Consider This: Is Horror A Dirty Word in Giving A Film Acclaim?

Here is an editorial I wrote with David, over at THAT MOMENT IN. We discuss why “Horror” is considered a dirty word among acclaimed critics and serious film fans. Also highlighted in this serious article is upcoming festival hit “horror” film THE WITCH… destined to get genre switched to “thriller.”

I hope you enjoy it. Stay tuned for more CONSIDER THIS editorials coming soon.

That Moment

Consider This is an editorial opinion segment featuring personal examinations and thoughts on the state of film. This week, we take a closer look the horror genre and how the term has become synonymous with less significant filmmaking.

The Thesis: The Witch, the latest film by Jarin Blaschke is about a family in 1600’s New England who separate from society and practice their faith on the edge of a dark forest, where presumably a witch lives and begins to terrorize them. We praised the trailer and wrote about our impressions of it hereThe trailer is clearly marketing a horror film. It has all the telltale signs, including an atmospheric score, editing, sound effects, and lots of blurbs from critics using words like, “Unnerving¹”, “Nightmarish²”, and “Terrifying³” splashed across the screen. Yet as the film garners more interest and early reviews heap praise, a subtle shift is…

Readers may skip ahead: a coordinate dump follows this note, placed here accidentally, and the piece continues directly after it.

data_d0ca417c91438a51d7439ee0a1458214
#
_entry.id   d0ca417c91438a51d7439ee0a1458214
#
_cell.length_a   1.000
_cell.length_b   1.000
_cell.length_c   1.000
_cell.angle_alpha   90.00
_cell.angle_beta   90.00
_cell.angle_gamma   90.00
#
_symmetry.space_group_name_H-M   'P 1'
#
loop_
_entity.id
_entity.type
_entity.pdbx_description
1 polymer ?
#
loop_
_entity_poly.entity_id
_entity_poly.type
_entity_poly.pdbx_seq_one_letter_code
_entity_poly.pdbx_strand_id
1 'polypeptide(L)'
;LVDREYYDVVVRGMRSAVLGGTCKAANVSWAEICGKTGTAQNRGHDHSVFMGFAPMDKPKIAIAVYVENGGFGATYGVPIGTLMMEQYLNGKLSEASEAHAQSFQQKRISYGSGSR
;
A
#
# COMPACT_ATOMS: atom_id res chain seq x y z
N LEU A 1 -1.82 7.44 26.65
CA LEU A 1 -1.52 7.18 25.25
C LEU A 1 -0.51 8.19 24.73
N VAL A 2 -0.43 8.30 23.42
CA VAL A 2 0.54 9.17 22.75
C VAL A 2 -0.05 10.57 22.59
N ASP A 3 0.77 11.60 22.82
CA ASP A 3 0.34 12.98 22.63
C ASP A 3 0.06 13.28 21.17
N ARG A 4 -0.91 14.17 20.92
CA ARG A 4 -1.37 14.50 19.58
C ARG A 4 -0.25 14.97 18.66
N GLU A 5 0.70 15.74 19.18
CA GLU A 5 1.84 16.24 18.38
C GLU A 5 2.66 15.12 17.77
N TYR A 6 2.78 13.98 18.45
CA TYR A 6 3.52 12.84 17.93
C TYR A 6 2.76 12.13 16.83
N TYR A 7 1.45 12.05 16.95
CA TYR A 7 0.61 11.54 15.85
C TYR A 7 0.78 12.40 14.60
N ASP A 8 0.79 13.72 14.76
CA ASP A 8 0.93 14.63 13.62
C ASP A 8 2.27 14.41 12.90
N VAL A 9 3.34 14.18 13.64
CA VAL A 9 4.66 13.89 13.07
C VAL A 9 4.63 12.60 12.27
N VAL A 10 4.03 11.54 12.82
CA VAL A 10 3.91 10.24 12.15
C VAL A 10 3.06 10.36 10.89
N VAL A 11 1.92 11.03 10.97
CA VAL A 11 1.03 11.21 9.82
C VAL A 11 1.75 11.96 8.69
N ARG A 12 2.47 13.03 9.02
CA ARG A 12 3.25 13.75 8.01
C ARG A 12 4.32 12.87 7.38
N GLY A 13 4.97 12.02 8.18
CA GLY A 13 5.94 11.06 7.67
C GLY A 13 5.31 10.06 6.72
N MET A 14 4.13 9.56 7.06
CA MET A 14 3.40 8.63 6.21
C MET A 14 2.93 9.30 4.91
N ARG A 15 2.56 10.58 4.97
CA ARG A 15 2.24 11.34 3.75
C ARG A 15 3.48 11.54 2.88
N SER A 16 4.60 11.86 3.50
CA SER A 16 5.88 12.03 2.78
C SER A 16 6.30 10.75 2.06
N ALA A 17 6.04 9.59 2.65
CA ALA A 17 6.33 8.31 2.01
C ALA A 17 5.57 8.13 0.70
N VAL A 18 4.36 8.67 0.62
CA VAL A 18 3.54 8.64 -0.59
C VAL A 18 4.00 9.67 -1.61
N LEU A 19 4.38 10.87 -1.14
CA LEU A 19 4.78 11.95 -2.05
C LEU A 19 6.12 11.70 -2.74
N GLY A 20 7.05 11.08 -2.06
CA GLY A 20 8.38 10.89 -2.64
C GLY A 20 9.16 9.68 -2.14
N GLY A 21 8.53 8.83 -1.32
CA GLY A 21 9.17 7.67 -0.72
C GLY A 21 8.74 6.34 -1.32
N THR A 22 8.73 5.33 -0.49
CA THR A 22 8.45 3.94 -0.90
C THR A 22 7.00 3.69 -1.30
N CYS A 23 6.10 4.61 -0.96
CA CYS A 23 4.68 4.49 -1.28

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4 thoughts on “Consider This: Is Horror A Dirty Word in Giving A Film Acclaim?

  1. I saw this piece on the other site and thought it was really pretty brilliant. It really struck a chord with me because I consider myself guilty of the same branding. I equate horror with slasher, which I suppose is unfair and not always the case, but I find the slasher genre so degrading that I stay far away and probably miss some rather good ones as a result.

    Liked by 1 person

    1. Thanks for commenting, Jay. And thanks for the compliments. Film is subjective right. But it does feel like horror really got negatively infected by the slasher sub-genre.

      A good movie is a good movie, unfortunately I do understand the genre stigma. Sometimes it’s good to be scared. A focus on character ensures we can not only take it seriously, but also fear for these characters’ safety even more.

      I love it when a horror crosses over, it makes me feel less guilty for enjoying a “dirty” genre 😉

      Thanks for being open-minded enough to read the lengthy editorial too. It means a lot!


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